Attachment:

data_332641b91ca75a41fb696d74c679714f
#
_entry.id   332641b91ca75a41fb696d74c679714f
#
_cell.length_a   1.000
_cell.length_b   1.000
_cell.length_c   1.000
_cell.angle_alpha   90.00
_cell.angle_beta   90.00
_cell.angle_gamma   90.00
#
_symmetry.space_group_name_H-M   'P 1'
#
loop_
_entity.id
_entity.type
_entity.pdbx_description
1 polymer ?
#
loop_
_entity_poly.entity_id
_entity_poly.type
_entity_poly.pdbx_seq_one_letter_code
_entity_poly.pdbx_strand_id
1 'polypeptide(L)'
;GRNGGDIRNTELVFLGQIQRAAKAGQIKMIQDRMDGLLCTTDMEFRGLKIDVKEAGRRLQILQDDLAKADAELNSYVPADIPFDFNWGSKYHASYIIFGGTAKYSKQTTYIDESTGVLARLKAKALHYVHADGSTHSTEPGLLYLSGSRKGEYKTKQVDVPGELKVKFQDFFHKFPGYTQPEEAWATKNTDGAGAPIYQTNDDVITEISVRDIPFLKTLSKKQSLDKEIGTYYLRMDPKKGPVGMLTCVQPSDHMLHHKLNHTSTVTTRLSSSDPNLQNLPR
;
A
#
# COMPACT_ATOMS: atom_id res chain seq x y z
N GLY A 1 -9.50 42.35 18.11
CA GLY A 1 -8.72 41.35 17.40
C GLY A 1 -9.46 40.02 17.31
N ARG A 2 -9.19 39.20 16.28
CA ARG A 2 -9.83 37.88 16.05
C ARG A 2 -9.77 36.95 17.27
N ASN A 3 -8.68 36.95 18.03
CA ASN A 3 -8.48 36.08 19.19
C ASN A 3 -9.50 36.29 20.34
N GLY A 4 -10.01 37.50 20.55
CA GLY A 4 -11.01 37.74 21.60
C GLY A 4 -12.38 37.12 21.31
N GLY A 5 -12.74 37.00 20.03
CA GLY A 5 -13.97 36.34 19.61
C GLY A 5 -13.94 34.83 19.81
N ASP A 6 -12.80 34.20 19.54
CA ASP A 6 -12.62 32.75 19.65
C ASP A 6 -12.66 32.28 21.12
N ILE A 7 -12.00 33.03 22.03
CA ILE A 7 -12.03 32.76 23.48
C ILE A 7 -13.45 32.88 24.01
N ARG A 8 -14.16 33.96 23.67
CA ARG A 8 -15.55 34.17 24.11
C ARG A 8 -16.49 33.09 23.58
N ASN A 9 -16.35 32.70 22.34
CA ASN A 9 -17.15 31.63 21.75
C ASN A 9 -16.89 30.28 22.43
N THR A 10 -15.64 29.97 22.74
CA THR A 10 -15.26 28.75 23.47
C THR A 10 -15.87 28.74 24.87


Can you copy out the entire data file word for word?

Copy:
data_332641b91ca75a41fb696d74c679714f
#
_entry.id   332641b91ca75a41fb696d74c679714f
#
_cell.length_a   1.000
_cell.length_b   1.000
_cell.length_c   1.000
_cell.angle_alpha   90.00
_cell.angle_beta   90.00
_cell.angle_gamma   90.00
#
_symmetry.space_group_name_H-M   'P 1'
#
loop_
_entity.id
_entity.type
_entity.pdbx_description
1 polymer ?
#
loop_
_entity_poly.entity_id
_entity_poly.type
_entity_poly.pdbx_seq_one_letter_code
_entity_poly.pdbx_strand_id
1 'polypeptide(L)'
;GRNGGDIRNTELVFLGQIQRAAKAGQIKMIQDRMDGLLCTTDMEFRGLKIDVKEAGRRLQILQDDLAKADAELNSYVPADIPFDFNWGSKYHASYIIFGGTAKYSKQTTYIDESTGVLARLKAKALHYVHADGSTHSTEPGLLYLSGSRKGEYKTKQVDVPGELKVKFQDFFHKFPGYTQPEEAWATKNTDGAGAPIYQTNDDVITEISVRDIPFLKTLSKKQSLDKEIGTYYLRMDPKKGPVGMLTCVQPSDHMLHHKLNHTSTVTTRLSSSDPNLQNLPR
;
A
#
# COMPACT_ATOMS: atom_id res chain seq x y z
N GLY A 1 -9.50 42.35 18.11
CA GLY A 1 -8.72 41.35 17.40
C GLY A 1 -9.46 40.02 17.31
N ARG A 2 -9.19 39.20 16.28
CA ARG A 2 -9.83 37.88 16.05
C ARG A 2 -9.77 36.95 17.27
N ASN A 3 -8.68 36.95 18.03
CA ASN A 3 -8.48 36.08 19.19
C ASN A 3 -9.50 36.29 20.34
N GLY A 4 -10.01 37.50 20.55
CA GLY A 4 -11.01 37.74 21.60
C GLY A 4 -12.38 37.12 21.31
N GLY A 5 -12.74 37.00 20.03
CA GLY A 5 -13.97 36.34 19.61
C GLY A 5 -13.94 34.83 19.81
N ASP A 6 -12.80 34.20 19.54
CA ASP A 6 -12.62 32.75 19.65
C ASP A 6 -12.66 32.28 21.12
N ILE A 7 -12.00 33.03 22.03
CA ILE A 7 -12.03 32.76 23.48
C ILE A 7 -13.45 32.88 24.01
N ARG A 8 -14.16 33.96 23.67
CA ARG A 8 -15.55 34.17 24.11
C ARG A 8 -16.49 33.09 23.58
N ASN A 9 -16.35 32.70 22.34
CA ASN A 9 -17.15 31.63 21.75
C ASN A 9 -16.89 30.28 22.43
N THR A 10 -15.64 29.97 22.74
CA THR A 10 -15.26 28.75 23.47
C THR A 10 -15.87 28.74 24.87